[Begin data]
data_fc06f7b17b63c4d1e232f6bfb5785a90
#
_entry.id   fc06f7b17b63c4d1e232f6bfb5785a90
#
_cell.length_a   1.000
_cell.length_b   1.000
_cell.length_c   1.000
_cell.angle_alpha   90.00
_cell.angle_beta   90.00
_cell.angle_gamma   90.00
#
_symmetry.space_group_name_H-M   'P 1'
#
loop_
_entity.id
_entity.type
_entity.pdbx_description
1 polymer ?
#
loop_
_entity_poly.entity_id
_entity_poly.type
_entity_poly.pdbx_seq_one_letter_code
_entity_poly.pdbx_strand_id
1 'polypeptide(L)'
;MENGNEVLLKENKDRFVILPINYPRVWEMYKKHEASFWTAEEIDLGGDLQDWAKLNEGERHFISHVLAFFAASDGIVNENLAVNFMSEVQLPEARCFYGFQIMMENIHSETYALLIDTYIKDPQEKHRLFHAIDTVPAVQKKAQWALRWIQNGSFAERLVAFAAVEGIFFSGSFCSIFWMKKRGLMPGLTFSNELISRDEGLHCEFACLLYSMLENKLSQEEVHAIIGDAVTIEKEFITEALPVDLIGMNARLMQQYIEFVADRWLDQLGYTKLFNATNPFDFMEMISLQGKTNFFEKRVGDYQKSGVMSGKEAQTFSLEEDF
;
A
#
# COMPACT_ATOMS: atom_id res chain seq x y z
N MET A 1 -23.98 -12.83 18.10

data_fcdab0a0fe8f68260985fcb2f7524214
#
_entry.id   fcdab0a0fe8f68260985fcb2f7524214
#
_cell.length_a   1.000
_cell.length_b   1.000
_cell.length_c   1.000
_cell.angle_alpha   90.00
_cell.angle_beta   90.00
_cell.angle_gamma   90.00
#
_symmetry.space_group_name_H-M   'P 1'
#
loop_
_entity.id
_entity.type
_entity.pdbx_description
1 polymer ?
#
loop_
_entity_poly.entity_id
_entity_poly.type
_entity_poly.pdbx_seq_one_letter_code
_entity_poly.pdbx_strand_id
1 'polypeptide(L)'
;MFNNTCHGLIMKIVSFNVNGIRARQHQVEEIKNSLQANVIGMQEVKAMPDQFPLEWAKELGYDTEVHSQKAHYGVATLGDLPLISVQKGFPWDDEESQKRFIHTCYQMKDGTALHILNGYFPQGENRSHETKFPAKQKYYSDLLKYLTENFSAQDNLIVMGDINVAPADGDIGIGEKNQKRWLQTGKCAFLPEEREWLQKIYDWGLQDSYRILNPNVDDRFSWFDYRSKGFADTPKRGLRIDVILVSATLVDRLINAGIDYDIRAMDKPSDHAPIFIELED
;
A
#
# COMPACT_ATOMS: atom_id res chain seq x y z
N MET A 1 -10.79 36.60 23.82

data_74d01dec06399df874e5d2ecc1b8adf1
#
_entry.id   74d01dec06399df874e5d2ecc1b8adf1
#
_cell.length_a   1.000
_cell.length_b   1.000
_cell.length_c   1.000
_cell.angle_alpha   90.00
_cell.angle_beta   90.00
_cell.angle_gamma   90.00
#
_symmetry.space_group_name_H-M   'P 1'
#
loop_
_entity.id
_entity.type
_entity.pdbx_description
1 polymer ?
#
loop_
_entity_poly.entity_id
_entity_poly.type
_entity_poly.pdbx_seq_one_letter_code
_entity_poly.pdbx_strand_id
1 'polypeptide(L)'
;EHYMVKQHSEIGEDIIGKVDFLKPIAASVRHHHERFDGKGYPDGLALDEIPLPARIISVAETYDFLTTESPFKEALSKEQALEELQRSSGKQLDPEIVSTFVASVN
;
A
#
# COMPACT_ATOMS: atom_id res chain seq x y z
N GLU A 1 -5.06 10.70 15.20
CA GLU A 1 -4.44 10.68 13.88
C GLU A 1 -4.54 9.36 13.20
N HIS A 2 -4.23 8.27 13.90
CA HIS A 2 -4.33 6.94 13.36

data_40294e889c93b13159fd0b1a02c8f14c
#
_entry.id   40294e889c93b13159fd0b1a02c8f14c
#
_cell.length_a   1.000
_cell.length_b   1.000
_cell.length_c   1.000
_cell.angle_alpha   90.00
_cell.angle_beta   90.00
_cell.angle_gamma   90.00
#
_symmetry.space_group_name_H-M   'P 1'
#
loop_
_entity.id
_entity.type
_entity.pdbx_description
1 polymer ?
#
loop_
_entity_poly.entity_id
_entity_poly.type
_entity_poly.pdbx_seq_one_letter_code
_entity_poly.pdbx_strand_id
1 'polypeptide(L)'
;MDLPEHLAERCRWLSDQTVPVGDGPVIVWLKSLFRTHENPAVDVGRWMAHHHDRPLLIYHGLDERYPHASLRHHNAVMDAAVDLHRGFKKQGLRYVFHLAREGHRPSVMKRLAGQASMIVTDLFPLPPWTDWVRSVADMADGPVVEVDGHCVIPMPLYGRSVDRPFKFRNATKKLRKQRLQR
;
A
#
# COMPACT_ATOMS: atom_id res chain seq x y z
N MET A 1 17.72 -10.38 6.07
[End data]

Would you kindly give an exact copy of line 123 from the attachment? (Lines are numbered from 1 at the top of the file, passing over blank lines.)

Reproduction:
;MDLPEHLAERCRWLSDQTVPVGDGPVIVWLKSLFRTHENPAVDVGRWMAHHHDRPLLIYHGLDERYPHASLRHHNAVMDAAVDLHRGFKKQGLRYVFHLAREGHRPSVMKRLAGQASMIVTDLFPLPPWTDWVRSVADMADGPVVEVDGHCVIPMPLYGRSVDRPFKFRNATKKLRKQRLQR